Supreme Court hands banks their most powerful weapon against promoters yet

Promoters of defaulting companies have had it easy so far, evading personal responsibility. That changes now, and should send chills down the spines of high-flying businessmen.

Trouble has an uncanny ability of finding its way to Anil Ambani. Two years after Mukesh Ambani, India’s richest businessman, saved his younger brother from going to prison for failing to repay Rs 580 crore that he owed Swedish telecoms equipment manufacturer Ericsson, it seems the junior Ambani may require his sibling’s help once again. Considering that decks have been cleared for the State Bank of India to initiate personal insolvency and bankruptcy proceedings against the younger brother, help can’t come soon enough.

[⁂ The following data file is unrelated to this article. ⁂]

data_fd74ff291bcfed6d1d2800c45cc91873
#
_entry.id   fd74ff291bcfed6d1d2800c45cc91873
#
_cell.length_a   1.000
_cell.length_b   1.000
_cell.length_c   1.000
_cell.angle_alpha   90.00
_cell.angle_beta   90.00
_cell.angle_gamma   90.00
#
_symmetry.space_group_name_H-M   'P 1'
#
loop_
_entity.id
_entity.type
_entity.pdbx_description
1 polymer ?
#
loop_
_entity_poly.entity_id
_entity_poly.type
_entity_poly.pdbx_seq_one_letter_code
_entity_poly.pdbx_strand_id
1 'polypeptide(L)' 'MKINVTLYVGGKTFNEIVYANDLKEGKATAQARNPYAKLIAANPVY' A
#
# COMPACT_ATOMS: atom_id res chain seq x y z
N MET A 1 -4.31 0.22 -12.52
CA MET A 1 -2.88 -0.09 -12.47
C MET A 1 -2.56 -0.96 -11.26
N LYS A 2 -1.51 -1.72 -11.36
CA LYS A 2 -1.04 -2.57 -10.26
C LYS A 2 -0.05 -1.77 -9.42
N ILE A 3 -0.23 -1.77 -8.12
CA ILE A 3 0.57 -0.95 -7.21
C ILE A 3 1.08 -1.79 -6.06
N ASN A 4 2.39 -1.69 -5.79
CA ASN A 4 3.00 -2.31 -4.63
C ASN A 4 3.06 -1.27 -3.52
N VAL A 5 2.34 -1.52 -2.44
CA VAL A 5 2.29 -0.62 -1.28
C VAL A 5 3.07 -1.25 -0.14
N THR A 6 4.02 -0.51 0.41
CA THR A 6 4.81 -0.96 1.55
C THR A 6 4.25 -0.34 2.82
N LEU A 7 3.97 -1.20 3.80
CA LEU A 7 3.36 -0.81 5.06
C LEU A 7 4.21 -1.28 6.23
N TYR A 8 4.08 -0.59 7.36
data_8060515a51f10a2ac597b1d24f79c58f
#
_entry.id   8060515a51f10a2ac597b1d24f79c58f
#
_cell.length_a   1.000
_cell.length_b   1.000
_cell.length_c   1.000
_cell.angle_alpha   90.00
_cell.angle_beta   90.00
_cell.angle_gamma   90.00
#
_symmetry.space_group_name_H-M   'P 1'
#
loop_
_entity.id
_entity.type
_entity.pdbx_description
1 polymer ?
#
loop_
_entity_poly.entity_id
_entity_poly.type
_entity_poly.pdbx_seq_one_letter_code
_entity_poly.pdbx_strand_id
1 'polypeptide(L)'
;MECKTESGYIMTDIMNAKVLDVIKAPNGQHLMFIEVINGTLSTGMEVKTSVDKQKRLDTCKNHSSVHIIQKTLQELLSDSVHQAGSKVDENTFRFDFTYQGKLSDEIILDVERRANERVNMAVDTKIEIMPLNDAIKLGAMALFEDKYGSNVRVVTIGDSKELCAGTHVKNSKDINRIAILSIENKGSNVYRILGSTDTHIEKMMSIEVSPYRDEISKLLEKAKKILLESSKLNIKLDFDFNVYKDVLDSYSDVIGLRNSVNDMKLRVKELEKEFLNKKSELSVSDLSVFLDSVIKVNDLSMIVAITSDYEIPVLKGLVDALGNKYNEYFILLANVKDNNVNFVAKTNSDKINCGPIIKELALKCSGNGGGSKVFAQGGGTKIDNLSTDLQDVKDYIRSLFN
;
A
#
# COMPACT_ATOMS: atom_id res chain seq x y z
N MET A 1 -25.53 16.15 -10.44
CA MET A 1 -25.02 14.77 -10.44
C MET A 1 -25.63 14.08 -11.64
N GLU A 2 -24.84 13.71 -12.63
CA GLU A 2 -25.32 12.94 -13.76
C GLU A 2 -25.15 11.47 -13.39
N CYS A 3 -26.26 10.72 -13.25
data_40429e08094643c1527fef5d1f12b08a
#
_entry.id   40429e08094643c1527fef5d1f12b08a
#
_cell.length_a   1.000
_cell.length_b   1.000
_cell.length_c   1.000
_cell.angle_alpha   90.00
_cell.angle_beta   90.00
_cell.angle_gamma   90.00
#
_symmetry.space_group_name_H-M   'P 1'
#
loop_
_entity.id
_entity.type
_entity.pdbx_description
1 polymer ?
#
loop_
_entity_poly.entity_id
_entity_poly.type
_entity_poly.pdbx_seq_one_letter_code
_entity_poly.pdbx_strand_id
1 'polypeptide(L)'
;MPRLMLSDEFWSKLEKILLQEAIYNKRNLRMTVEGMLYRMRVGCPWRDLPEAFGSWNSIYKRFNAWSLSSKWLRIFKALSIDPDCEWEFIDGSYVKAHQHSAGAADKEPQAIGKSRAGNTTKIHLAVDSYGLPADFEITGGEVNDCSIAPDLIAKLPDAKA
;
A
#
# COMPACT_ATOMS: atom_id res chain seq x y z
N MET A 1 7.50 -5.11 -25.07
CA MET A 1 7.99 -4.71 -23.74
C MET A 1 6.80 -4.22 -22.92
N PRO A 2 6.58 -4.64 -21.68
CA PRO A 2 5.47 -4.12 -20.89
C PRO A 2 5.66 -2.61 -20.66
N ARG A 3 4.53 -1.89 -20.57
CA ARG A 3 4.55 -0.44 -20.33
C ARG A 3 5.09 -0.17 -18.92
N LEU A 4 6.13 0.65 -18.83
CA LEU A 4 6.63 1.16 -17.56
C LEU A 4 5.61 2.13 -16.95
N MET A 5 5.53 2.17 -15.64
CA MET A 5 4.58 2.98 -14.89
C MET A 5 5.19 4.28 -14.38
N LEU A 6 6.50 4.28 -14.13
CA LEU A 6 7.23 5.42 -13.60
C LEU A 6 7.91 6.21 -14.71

Anil Ambani, who told a London court in September last year that he had to sell jewellery …


Jayshree P. Upadhyay

Jayshree is a former writer at The Morning Context. As journalist, she had nearly a decade of experience across Mint, Business Standard and Bloomberg TV India. The bulk of her career has been devoted to tracking the capital markets regulator, exchanges, regulatory policies, financial scams and corporate governance issues. One of her biggest breaking stories was her incisive coverage of the colocation scam which put the lapses at NSE in the public domain.